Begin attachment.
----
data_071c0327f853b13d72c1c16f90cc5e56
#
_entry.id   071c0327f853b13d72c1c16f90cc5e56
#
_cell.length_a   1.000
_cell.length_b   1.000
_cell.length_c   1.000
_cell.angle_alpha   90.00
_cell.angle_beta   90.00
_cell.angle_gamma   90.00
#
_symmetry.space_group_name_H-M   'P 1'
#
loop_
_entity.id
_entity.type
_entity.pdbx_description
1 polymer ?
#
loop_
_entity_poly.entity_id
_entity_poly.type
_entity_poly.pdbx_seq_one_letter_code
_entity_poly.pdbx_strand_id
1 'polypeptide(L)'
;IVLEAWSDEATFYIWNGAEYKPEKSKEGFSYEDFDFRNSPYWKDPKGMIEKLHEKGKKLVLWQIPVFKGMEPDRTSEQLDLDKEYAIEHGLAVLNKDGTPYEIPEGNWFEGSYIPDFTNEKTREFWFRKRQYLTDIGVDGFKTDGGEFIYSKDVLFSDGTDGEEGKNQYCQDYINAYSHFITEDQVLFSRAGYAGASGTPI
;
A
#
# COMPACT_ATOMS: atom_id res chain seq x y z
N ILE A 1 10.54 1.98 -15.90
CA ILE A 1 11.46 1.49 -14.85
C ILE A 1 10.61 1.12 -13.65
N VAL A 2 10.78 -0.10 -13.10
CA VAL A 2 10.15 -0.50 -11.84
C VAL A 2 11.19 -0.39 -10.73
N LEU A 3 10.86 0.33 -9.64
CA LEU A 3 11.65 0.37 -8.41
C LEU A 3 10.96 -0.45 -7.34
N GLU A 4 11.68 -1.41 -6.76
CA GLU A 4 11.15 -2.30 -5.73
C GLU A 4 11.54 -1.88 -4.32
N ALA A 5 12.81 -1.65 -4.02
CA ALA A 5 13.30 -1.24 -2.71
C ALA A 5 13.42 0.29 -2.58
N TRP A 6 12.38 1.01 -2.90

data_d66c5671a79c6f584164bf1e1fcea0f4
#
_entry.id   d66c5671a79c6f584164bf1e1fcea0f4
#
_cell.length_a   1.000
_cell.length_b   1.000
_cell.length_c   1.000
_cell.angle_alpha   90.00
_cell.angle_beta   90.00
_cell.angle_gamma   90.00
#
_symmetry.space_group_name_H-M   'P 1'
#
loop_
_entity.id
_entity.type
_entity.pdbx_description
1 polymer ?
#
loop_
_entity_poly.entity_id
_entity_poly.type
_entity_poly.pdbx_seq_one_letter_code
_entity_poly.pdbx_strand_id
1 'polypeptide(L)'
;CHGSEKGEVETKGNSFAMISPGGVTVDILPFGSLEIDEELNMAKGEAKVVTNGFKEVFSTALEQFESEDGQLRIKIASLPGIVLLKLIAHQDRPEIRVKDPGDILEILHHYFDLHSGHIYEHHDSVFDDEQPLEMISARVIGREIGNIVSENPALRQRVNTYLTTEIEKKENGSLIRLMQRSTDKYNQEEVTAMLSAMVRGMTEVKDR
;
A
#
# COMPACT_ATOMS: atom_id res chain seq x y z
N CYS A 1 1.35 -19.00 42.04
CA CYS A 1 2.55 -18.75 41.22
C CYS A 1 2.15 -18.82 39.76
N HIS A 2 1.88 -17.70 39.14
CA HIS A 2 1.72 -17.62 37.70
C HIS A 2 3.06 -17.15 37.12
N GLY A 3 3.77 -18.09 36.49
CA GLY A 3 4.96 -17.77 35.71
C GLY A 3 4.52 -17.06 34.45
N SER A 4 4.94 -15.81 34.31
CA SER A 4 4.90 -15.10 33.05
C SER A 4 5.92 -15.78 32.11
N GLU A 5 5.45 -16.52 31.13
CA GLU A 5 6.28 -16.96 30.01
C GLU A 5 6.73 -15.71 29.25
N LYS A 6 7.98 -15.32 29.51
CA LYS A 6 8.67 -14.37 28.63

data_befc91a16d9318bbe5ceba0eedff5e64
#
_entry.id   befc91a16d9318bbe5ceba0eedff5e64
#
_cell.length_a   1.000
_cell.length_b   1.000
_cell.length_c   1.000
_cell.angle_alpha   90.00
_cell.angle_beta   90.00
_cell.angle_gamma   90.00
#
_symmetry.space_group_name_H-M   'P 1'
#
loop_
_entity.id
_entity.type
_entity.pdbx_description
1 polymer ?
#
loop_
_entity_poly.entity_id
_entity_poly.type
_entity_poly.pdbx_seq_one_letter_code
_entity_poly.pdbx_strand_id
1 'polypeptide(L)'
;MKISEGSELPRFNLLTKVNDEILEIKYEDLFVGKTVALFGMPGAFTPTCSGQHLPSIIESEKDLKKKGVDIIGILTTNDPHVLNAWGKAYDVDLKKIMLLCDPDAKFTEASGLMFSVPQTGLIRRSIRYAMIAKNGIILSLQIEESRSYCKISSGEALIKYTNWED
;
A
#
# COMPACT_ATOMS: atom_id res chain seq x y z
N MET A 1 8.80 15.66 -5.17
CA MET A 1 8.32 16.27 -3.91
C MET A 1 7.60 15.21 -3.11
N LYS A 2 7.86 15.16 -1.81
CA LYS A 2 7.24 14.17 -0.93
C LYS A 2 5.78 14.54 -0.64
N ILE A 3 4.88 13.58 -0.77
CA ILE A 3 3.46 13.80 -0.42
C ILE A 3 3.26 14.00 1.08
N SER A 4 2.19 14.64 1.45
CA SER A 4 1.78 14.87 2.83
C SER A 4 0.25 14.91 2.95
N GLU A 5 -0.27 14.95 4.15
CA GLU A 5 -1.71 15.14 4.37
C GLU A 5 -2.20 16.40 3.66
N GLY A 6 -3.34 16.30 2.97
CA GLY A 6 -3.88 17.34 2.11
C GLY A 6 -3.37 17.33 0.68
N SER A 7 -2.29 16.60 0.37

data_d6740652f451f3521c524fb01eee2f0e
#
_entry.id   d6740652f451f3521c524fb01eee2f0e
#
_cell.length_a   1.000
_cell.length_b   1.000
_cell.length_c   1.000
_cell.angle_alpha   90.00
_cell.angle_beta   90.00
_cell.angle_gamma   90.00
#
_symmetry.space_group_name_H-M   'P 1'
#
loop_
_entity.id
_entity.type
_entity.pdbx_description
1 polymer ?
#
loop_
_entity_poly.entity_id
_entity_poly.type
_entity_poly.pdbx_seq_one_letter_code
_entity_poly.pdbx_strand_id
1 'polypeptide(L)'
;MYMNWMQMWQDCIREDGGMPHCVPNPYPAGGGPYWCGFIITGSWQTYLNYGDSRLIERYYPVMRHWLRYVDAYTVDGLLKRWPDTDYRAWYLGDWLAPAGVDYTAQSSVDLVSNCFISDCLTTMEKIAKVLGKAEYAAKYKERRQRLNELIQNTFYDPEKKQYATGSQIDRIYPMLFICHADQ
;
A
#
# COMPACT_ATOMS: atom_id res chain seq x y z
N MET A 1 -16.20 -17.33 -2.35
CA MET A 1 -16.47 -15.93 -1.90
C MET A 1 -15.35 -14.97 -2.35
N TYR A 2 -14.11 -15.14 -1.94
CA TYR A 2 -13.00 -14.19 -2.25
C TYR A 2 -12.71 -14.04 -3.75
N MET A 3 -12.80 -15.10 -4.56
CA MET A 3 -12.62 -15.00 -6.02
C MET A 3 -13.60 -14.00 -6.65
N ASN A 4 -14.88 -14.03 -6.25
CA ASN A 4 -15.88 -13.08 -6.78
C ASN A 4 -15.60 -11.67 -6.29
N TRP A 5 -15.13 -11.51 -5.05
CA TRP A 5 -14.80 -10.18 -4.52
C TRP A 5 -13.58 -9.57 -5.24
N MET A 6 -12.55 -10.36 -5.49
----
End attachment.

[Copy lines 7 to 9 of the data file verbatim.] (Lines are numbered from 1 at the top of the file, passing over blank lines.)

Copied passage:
_cell.length_c   1.000
_cell.angle_alpha   90.00
_cell.angle_beta   90.00